George A. Conti, Jr., Jeannette, for appellant.
Robert E. Tucker, Feldstein, Bloom & Grinberg, Pittsburgh, for appellees.
Jones, C. J., and Eagen, O'Brien, Pomeroy, Nix and Manderino, JJ. Roberts, J., did not participate in the consideration or decision of this case.
This is an appeal from a final decree in equity by the court en banc dismissing exceptions to a decree nisi wherein the chancellor granted specific performance of an agreement for the sale of land.
The court en banc affirmed the chancellor's findings of fact including the following. Appellant Corsica Construction Company, Inc. [hereinafter Corsica] owned a plan of lots of Hempfield Township, Pennsylvania. On May 25, 1970, appellees, Alfred and Sally Snow, as buyers, and Ronald J. Miller as President of Corsica and Margaret E. Miller, his wife, as sellers, entered into an
agreement for the sale of a parcel of land designated "Lot No. 9" in the aforementioned plan of lots. At the real estate closing Ronald Miller informed appellees that Corsica also owned the parcel of land lying behind Lot No. 9. On July 27, 1970, an agreement for the sale of this parcel was signed by appellees and by Mr. Miller, again as President of Corsica.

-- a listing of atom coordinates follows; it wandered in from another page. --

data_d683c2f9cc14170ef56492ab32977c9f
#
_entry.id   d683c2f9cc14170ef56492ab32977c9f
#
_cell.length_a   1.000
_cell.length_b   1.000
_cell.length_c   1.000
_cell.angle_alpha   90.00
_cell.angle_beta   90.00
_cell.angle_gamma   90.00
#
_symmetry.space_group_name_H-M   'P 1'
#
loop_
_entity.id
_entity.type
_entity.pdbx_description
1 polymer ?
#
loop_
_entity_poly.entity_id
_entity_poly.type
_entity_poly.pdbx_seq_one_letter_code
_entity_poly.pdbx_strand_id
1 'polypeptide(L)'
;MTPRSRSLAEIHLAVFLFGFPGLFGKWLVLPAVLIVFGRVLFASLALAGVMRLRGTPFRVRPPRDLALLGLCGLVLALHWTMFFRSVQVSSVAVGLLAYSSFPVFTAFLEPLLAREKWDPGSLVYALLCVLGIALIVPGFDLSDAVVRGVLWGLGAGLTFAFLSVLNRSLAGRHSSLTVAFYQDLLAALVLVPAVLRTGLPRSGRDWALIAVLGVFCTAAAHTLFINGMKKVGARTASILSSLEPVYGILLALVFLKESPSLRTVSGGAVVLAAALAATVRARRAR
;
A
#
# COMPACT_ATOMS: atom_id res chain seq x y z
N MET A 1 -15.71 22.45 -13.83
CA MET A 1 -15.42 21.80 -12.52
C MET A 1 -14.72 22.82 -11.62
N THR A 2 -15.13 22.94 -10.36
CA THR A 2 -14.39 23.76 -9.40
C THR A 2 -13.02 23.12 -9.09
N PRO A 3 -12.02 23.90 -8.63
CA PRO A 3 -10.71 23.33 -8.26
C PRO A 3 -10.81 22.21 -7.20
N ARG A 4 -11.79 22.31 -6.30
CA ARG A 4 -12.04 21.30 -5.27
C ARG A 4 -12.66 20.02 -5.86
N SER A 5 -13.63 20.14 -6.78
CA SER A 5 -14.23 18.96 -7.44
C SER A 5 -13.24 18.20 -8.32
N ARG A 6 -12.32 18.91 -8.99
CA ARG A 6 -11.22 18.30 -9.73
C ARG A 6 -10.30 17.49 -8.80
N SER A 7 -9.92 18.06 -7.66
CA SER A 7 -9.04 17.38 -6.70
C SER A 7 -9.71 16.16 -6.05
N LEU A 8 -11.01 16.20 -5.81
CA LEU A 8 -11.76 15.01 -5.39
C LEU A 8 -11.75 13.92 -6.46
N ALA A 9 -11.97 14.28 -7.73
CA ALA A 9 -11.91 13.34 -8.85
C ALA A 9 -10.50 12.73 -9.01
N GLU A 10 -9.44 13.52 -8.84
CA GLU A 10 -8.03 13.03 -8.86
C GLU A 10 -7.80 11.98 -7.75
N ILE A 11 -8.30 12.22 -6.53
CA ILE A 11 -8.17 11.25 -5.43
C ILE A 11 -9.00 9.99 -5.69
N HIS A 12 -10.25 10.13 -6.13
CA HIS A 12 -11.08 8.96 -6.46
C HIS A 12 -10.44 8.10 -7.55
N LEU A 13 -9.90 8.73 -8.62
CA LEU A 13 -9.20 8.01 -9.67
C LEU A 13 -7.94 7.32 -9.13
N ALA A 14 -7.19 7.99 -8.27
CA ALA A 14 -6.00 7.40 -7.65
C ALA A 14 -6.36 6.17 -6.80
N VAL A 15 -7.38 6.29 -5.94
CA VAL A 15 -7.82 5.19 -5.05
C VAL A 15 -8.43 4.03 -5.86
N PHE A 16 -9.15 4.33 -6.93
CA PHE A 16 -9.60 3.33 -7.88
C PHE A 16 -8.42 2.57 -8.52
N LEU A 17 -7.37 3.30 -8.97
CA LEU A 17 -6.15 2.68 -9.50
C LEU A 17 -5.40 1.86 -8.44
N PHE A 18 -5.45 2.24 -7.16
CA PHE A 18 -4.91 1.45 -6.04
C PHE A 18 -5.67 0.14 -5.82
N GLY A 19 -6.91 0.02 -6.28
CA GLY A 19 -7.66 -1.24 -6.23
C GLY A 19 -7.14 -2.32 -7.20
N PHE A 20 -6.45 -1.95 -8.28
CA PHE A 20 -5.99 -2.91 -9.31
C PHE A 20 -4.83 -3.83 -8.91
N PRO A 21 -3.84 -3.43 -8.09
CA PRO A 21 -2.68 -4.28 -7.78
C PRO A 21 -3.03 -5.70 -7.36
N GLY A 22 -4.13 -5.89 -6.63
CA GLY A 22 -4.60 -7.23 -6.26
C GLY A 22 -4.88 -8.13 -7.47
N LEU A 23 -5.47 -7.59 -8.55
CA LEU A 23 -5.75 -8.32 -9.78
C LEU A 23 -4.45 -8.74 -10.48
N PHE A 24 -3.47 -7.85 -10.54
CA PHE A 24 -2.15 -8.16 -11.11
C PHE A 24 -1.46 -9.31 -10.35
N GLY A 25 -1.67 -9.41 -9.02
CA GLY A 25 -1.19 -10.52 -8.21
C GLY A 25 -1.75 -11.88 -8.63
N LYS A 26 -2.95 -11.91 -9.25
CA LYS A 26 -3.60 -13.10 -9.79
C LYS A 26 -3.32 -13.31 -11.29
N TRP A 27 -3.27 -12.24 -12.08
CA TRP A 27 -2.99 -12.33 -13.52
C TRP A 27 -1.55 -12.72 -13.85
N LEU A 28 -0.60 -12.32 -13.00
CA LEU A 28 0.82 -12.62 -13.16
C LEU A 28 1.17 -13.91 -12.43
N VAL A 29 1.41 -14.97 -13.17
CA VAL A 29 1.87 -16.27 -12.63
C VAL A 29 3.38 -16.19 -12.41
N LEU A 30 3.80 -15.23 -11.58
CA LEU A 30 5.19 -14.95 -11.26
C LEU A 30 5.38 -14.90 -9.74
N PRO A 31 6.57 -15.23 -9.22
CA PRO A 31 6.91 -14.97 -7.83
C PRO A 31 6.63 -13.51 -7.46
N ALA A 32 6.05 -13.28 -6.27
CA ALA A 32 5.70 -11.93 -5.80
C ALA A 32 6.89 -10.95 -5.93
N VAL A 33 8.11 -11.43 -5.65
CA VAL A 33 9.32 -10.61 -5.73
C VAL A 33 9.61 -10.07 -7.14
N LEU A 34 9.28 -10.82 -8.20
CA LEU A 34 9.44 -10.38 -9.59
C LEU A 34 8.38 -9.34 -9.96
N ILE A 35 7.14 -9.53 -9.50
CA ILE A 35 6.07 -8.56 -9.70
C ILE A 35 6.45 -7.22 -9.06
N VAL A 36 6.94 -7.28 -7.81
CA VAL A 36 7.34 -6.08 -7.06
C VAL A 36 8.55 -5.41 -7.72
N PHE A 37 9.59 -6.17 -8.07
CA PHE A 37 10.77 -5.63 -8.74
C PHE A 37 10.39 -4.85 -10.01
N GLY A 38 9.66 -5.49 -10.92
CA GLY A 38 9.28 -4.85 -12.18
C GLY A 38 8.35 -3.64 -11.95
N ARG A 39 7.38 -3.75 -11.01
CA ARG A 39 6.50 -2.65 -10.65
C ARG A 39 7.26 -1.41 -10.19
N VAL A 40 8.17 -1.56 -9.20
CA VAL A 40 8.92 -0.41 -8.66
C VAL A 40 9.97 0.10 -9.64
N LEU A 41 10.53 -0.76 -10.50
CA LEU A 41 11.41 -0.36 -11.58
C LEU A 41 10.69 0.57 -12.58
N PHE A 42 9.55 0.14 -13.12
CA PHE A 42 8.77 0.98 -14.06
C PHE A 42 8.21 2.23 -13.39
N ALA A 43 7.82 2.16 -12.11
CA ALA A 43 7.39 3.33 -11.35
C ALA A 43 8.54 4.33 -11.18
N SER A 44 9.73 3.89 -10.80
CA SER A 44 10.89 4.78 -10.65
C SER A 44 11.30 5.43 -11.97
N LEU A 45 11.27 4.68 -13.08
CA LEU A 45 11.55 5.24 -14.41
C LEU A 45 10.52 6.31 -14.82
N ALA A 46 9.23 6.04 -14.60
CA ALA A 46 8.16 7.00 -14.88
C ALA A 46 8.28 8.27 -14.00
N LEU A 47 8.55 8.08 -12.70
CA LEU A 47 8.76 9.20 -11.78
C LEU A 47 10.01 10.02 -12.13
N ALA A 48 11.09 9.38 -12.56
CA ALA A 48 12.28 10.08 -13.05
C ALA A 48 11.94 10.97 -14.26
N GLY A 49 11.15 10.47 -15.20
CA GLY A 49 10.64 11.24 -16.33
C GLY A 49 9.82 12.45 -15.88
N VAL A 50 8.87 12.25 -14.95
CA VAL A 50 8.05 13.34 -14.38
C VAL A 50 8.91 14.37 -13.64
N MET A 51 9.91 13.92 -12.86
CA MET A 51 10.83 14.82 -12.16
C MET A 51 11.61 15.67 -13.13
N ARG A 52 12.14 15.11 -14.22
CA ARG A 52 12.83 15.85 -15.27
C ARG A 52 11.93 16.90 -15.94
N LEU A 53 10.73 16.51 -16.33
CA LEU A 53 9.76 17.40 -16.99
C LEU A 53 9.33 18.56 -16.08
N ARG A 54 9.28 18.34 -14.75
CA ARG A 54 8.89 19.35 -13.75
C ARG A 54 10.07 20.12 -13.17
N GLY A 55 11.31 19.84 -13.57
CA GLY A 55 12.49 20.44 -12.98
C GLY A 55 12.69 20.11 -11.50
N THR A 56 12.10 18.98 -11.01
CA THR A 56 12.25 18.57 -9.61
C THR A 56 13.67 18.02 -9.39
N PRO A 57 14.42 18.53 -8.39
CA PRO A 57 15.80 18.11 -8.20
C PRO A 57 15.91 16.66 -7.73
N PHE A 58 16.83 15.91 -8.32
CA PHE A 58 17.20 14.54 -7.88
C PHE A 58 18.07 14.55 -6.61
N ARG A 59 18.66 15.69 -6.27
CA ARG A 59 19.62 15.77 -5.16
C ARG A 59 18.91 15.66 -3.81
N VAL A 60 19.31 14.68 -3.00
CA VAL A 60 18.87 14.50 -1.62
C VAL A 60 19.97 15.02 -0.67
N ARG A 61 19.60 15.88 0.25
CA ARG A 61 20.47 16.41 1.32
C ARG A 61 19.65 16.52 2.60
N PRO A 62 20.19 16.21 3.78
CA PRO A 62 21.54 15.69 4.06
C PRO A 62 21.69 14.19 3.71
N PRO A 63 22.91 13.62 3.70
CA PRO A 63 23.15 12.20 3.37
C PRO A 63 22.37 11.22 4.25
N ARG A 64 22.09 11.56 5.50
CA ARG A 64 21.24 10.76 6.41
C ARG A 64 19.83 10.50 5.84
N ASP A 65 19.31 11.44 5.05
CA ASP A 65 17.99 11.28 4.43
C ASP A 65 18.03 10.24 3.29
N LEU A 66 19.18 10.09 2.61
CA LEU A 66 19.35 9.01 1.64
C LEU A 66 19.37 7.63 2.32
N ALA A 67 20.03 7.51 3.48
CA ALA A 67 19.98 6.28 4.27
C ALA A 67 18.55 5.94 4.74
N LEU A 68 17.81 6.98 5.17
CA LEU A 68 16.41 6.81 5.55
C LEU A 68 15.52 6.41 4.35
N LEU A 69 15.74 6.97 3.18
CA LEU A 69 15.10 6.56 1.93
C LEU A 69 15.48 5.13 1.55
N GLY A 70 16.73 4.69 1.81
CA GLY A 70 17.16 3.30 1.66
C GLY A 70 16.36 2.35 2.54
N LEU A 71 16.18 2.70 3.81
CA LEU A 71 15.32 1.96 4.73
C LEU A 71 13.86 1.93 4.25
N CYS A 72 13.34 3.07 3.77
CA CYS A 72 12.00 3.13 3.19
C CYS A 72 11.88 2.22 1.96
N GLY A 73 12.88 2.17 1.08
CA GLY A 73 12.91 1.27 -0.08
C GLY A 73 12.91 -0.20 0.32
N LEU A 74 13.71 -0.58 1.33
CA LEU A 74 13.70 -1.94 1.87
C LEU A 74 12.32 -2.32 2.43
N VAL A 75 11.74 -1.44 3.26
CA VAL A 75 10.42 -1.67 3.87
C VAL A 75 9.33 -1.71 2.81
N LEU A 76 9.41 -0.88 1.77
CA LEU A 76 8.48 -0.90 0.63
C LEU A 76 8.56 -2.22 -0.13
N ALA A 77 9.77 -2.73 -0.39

Upon Corsica's refusal to convey the land which was the subject of the July 27th agreement, appellees instituted this suit in equity. Specific performance was decreed as requested. Thereupon Corsica appealed to this Court.
The first assignment of error is that the chancellor should have found the agreement to be unconscionable and inequitable and thus not the proper subject of an action for specific performance.
In a thorough discussion of the area of the law to which this objection is addressed this Court stated:
"Inadequacy of consideration is not ground for refusing to decree specific performance of a contract to convey real estate, unless there is evidence of fraud or unfairness in the transaction sufficient to make it inequitable to compel performance: Harris v. Tyson, 24 Pa. 347, 360; Graham v. Pancoast, 30 Pa. 89, 97; Cummings's App., 67 Pa. 404; Bowers v. Bennethum, 133 Pa. 306, 19 A. 624; Jackson's Est., 203 Pa. 33, 52 A. 125. 'Inadequacy of price, improvidence, surprise, and mere hardship, none of these, nor all combined, furnish an adequate reason for a judicial rescission of a contract. For such action something more is demanded, -- such as fraud, mistake or illegality.' Frey's Est., 223 Pa. 61, 65, 72 A. 317, 318. Although relief in equity is a matter of grace only and not of right, and rests in the ...